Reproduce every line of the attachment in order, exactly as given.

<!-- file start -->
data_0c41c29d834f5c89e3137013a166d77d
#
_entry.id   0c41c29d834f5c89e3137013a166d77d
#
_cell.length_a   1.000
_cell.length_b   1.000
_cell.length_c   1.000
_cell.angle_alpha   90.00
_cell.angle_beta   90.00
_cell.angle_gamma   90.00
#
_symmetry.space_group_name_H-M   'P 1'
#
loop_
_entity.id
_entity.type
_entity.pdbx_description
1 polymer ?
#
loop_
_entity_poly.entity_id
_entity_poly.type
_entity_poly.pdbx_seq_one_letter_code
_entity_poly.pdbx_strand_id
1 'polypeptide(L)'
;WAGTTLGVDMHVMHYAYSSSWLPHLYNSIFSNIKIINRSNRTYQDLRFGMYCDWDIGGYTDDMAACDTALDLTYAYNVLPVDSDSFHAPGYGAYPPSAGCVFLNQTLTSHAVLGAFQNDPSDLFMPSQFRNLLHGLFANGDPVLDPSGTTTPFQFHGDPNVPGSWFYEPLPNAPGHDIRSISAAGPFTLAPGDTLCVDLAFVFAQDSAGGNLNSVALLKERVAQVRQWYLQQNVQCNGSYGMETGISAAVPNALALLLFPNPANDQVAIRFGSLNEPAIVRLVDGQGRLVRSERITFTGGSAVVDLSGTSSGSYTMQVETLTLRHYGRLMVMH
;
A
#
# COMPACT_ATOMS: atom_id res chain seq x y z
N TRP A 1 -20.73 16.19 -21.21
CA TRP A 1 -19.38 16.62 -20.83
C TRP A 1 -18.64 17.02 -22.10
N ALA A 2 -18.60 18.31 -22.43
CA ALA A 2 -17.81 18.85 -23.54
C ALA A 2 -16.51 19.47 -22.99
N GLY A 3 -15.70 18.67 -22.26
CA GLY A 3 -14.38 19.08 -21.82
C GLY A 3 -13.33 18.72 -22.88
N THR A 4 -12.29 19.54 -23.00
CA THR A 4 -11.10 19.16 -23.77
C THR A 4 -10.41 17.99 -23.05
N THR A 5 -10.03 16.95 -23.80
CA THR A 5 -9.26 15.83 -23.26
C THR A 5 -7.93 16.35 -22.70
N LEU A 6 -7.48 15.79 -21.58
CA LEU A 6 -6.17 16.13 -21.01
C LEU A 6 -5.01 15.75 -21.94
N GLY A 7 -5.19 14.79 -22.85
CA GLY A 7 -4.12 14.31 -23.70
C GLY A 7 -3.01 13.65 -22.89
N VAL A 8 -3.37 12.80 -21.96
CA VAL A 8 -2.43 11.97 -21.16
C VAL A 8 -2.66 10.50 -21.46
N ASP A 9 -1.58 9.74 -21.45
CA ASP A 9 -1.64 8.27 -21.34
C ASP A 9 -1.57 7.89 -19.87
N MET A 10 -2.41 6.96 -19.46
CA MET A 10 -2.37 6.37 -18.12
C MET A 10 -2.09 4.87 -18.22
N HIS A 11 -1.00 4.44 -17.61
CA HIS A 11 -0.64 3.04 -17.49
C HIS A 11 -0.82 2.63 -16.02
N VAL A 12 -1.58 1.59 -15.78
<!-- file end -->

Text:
data_0c41c29d834f5c89e3137013a166d77d
#
_entry.id   0c41c29d834f5c89e3137013a166d77d
#
_cell.length_a   1.000
_cell.length_b   1.000
_cell.length_c   1.000
_cell.angle_alpha   90.00
_cell.angle_beta   90.00
_cell.angle_gamma   90.00
#
_symmetry.space_group_name_H-M   'P 1'
#
loop_
_entity.id
_entity.type
_entity.pdbx_description
1 polymer ?
#
loop_
_entity_poly.entity_id
_entity_poly.type
_entity_poly.pdbx_seq_one_letter_code
_entity_poly.pdbx_strand_id
1 'polypeptide(L)'
;WAGTTLGVDMHVMHYAYSSSWLPHLYNSIFSNIKIINRSNRTYQDLRFGMYCDWDIGGYTDDMAACDTALDLTYAYNVLPVDSDSFHAPGYGAYPPSAGCVFLNQTLTSHAVLGAFQNDPSDLFMPSQFRNLLHGLFANGDPVLDPSGTTTPFQFHGDPNVPGSWFYEPLPNAPGHDIRSISAAGPFTLAPGDTLCVDLAFVFAQDSAGGNLNSVALLKERVAQVRQWYLQQNVQCNGSYGMETGISAAVPNALALLLFPNPANDQVAIRFGSLNEPAIVRLVDGQGRLVRSERITFTGGSAVVDLSGTSSGSYTMQVETLTLRHYGRLMVMH
;
A
#
# COMPACT_ATOMS: atom_id res chain seq x y z
N TRP A 1 -20.73 16.19 -21.21
CA TRP A 1 -19.38 16.62 -20.83
C TRP A 1 -18.64 17.02 -22.10
N ALA A 2 -18.60 18.31 -22.43
CA ALA A 2 -17.81 18.85 -23.54
C ALA A 2 -16.51 19.47 -22.99
N GLY A 3 -15.70 18.67 -22.26
CA GLY A 3 -14.38 19.08 -21.82
C GLY A 3 -13.33 18.72 -22.88
N THR A 4 -12.29 19.54 -23.00
CA THR A 4 -11.10 19.16 -23.77
C THR A 4 -10.41 17.99 -23.05
N THR A 5 -10.03 16.95 -23.80
CA THR A 5 -9.26 15.83 -23.26
C THR A 5 -7.93 16.35 -22.70
N LEU A 6 -7.48 15.79 -21.58
CA LEU A 6 -6.17 16.13 -21.01
C LEU A 6 -5.01 15.75 -21.94
N GLY A 7 -5.19 14.79 -22.85
CA GLY A 7 -4.12 14.31 -23.70
C GLY A 7 -3.01 13.65 -22.89
N VAL A 8 -3.37 12.80 -21.96
CA VAL A 8 -2.43 11.97 -21.16
C VAL A 8 -2.66 10.50 -21.46
N ASP A 9 -1.58 9.74 -21.45
CA ASP A 9 -1.64 8.27 -21.34
C ASP A 9 -1.57 7.89 -19.87
N MET A 10 -2.41 6.96 -19.46
CA MET A 10 -2.37 6.37 -18.12
C MET A 10 -2.09 4.87 -18.22
N HIS A 11 -1.00 4.44 -17.61
CA HIS A 11 -0.64 3.04 -17.49
C HIS A 11 -0.82 2.63 -16.02
N VAL A 12 -1.58 1.59 -15.78